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Where Do We Start?

current events, non-fiction, poetry 2 Comments »

First we cry.
Then we hold on
to one another
for the help
of continuing
to stand.


Not unlike the first
piece of rubble
picked up after
NYC’s twin towers came down…

Not unlike the first
chunk of cement
removed after
the earthquakes
in Japan and Haiti…

Not unlike the first
bags of water
helicopters dropped
on the 2012 wildfires…

Not unlike the first
boards and walls
pulled away after
the Joplin tornado…

we begin with reaching
for the first
downed branch
floating dish
passing chair
ruined & cherished photos
old family paintings
& worn letters
yellowed baby books &
black & white home movies
and so much more
that hurricane Sandy
stole and blew away
with the ease
of a breath…

We begin again.
That’s who we are.
We human beings
refuse to remain

nannette rogers kennedy
October 30 2012

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We Buried My Mother in an Elephant

current events, essay, non-fiction 8 Comments »

I am a recovering Republican. It’s been nearly 12 years. Even before my recovery, I did not vote a straight party ticket, nor did I always vote for the Republican presidential candidate.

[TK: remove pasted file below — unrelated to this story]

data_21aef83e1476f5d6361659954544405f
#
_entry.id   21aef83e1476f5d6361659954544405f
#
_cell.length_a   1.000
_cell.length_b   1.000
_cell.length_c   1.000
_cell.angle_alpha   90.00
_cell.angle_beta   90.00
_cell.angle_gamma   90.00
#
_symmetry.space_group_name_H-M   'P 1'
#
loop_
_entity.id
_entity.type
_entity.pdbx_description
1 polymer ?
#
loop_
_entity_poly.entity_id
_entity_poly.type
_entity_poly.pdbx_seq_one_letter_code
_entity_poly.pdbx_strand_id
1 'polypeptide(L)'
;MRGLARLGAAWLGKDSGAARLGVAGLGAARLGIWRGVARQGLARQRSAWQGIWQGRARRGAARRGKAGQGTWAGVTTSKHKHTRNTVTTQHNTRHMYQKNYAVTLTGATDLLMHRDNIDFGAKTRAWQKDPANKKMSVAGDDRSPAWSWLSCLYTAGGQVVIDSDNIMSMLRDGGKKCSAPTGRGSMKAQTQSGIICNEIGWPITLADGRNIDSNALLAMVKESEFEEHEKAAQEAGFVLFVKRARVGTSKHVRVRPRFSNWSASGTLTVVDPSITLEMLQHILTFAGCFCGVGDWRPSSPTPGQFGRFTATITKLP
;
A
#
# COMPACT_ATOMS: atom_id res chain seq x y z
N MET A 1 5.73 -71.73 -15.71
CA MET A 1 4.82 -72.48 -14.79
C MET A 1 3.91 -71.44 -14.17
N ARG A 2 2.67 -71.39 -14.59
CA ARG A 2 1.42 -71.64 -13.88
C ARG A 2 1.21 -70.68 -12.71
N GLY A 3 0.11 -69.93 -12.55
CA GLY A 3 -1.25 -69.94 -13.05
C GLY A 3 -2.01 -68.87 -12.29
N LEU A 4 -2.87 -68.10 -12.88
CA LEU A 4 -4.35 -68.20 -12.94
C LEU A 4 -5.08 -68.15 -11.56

My great-grandfather on my mother’s side became a Republican as a very young man and eventually worked his way to becoming a United States Congressman from the state of Pennsylvania.  This is not the Republican party of my great-grandfather…and I dare say it is not even the Republican party of my dear departed mother and it is definitely not the Republican party with once I used to affiliate.

Several years before my mother died, I was at a G.O.P. event with her where John Ashcroft was the keynote speaker (a man my mother knew well, and this was before John Ashcroft was the U.S. Attorney General).  At one point  John Ashcroft said something, that I cannot now even remember, and everyone in the room got on their feet, screamed, whistled and applauded in approval.  I so did NOT agree with what had been said, that I remained seated.  My mother looked at me and asked me to stand up.  I remained in my seat….this was the beginning of the end of my Republican affiliation.  I adored the ground my mother walked on, but the light bulb went on fast and bright, and not even the love and loyalty for my mother was going to keep me with a party that less and less resonated with me.